I Used to Be

I used to be the girl in the back of the room with her head down, hair covering her eyes, and lips sealed tight. I used to be the girl who would stutter so much when she spoke to others that her words were almost incoherent. I used to be the girl who didn’t have a voice, too scared that she would be mocked, laughed at, and rejected.

I used to be the girl with very few friends, for I didn’t like interacting much with anyone. I used to be the girl who couldn’t trust anyone, who thought that no one really cared. I used to be the girl who closed herself to everyone, too afraid to open herself up, too afraid to be hurt.

I used to think I that I couldn’t do anything, that I wasn’t powerful enough to do anything. I used to be the girl who thought that no one believed in her. I used to be the girl who didn’t even believe in herself.

But I am no longer that girl.

I am no longer the girl who talked to people’s feet when they spoke to her. I am no longer the girl who walks with her eyes trained on the floor, never looking up, because she is afraid to trip and fall. I am no longer the girl with the sealed lips and the closed heart.

I have learned to open myself up to the world, to jump and fall, and trust that someone will be there at the bottom to catch me. I have learned that I have a voice, and that there are people out there who will listen. I have learned that I am not alone in this world.

Now I am the girl who isn’t afraid to speak her mind, who isn’t afraid to hold her head high, who isn’t afraid to show herself to the world. I am the girl who can look others in the eye, who can trust that they will be kind. I am the girl who pursues her passions, her dreams, without a care about what anyone else thinks. I am the girl who believes in herself.

Sometimes, though, I go back to the girl I used to be. I go back to being scared: scared of the uncertain, scared of the unknown. I go back to thinking that perhaps my voice doesn’t really matter, that perhaps it isn’t as powerful as I had been lead to believe. I go back to the back of the room, with her head down, hair covering her eyes, and lips sealed tight.

But at least now I know that I will always be able to find my way out again.

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Walled In

walled in_2

Note: I don’t own any pictures.

I felt like I couldn’t breathe. It was me against them, and they had won. I had been captured, tied up, and locked in a tiny metal box that lacked even a single hole for air. And so there I existed—not sitting, nor laying down—just existing, just being there, waiting for the day when I would be set free. Surely soon, they would have decided they had kept me locked up for long enough; perhaps they would get bored and let me go.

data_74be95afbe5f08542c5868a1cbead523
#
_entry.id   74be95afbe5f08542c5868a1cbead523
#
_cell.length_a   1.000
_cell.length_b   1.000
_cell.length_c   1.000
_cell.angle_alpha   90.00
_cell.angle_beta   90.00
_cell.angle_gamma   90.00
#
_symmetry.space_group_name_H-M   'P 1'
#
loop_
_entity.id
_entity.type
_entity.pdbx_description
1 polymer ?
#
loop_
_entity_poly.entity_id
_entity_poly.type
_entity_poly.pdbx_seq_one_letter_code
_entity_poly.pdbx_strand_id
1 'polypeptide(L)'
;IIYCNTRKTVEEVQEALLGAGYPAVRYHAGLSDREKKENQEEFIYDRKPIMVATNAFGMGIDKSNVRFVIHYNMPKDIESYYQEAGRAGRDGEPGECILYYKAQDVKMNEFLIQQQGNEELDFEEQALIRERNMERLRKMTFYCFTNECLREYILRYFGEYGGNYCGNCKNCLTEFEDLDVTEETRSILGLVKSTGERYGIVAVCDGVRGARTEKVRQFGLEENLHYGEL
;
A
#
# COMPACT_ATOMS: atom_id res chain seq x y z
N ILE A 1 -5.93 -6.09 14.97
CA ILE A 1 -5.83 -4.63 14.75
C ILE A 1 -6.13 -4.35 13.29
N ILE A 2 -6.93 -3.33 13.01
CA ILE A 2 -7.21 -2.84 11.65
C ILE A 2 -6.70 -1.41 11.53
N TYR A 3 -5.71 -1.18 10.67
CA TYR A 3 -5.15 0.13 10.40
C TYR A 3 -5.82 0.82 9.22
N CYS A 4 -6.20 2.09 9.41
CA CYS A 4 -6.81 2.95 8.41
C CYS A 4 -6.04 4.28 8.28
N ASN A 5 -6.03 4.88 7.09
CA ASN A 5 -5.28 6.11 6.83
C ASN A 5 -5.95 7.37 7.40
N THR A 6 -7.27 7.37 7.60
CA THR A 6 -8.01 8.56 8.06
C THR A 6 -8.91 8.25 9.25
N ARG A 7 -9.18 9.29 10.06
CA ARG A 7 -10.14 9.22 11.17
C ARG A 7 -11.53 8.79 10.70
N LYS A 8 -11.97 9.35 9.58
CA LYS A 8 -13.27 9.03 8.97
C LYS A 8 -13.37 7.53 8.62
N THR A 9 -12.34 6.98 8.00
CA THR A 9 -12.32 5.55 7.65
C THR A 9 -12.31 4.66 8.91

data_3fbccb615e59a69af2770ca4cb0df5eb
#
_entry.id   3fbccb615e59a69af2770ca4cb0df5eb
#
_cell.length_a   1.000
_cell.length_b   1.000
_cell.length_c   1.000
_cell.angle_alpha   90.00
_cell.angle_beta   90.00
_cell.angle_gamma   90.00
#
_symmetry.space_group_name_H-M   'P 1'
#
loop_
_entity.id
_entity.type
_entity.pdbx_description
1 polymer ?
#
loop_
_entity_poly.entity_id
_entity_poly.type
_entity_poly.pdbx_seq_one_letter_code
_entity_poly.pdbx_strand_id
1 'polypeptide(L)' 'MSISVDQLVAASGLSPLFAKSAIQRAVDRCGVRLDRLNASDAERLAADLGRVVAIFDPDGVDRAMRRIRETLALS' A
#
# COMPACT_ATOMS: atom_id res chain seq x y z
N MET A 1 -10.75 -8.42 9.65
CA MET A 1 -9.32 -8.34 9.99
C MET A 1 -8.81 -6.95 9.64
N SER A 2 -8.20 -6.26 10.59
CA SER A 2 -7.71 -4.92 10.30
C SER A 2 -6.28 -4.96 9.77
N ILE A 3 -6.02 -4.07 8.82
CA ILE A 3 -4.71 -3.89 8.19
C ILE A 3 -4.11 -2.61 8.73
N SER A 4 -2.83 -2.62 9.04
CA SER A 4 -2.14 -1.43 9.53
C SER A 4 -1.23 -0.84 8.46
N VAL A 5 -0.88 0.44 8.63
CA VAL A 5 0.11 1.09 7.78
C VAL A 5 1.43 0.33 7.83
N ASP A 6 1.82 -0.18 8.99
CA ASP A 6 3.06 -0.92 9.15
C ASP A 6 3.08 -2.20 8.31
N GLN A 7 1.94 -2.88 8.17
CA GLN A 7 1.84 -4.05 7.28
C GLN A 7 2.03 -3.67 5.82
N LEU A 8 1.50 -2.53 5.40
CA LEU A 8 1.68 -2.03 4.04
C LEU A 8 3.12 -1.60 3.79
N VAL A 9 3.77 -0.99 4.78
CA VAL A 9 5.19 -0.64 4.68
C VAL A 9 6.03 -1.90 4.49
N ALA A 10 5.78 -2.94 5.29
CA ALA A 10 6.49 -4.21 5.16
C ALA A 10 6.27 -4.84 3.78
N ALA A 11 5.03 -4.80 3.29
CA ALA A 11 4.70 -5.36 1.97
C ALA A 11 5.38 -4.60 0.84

But they didn’t. Instead, the walls began to close on me even further, and they demanded more and more and more from me. There were all those voices shouting for me to do better, to be better. And they not only expected me to achieve their standards, but to surpass them by a grand margin as well. I was suffocating.

The pressure grew—the pressure in my mind, on my heart, in my thoughts—it just kept growing and expanding until I wanted to scream. But there was no air for screaming. I had no choice but to give into their demands. But I also think that a part of me wanted to give in to their demands, to prove to them that I was not weak, that I could do anything and everything they required of me.

Nevertheless, it was too late; I was almost completely crushed by the walls; how would I ever be able to fix myself again? And I was scared: scared to try and break free of the chains that had bound me for so long, scared that I would anger them with my resistance, scared of the possibility that I might fail, and end up in a situation even more dire than the this. So I continued to exist there, quiet, obedient, and feeling completely and utterly helpless.

Until the day someone poked the hole into my tiny metal box.

The wisp of air that swept in was great enough to revive my entire heart. I thought, Perhaps there really is a way out.

I wanted more of that air. I wanted it to fill my chest and mind and being, and to take me far up high, and far, far away. I wanted to be free, free like I used to be, before they caught me and tied me up. And so I began fighting.

First I tried piecing myself back together, taking all the crushed parts and fixing them anew. That was the hardest part. There was always the voice, always the lingering thought, What if I fail? Some days it grew to be so much that I almost let myself crumble again. But the air that trickled in from that tiny little hole kept me going. And finally, finally, I made myself whole again.

The next task was to escape from the chains, break free from the box. Before I had no air, but now I could breathe, and I used each breath to build myself stronger, all the while watching that little air hole. What did it matter if I no longer tried to please them? What did it matter if they caught me? I would just try again. And my thoughts of failure all but dissipated. I could do this.

When I first got out, though, my worst fears were confirmed. They were so angry—they were angry, and mocking, and disdainful, and condescending. Who did I think I was, trying to defy them? I ran anyways, and they came chasing after me. But I ran harder this time, pushed farther, because I could do this. They didn’t matter. It was all me. It always had been. I had just been too scared to know.

I let the air seep in through my heart and soul, let it sink deep into the depths of everything that was me. It lifted me higher and higher, and soon, I was free at last.

And I swore that I’d never let myself be walled in by them again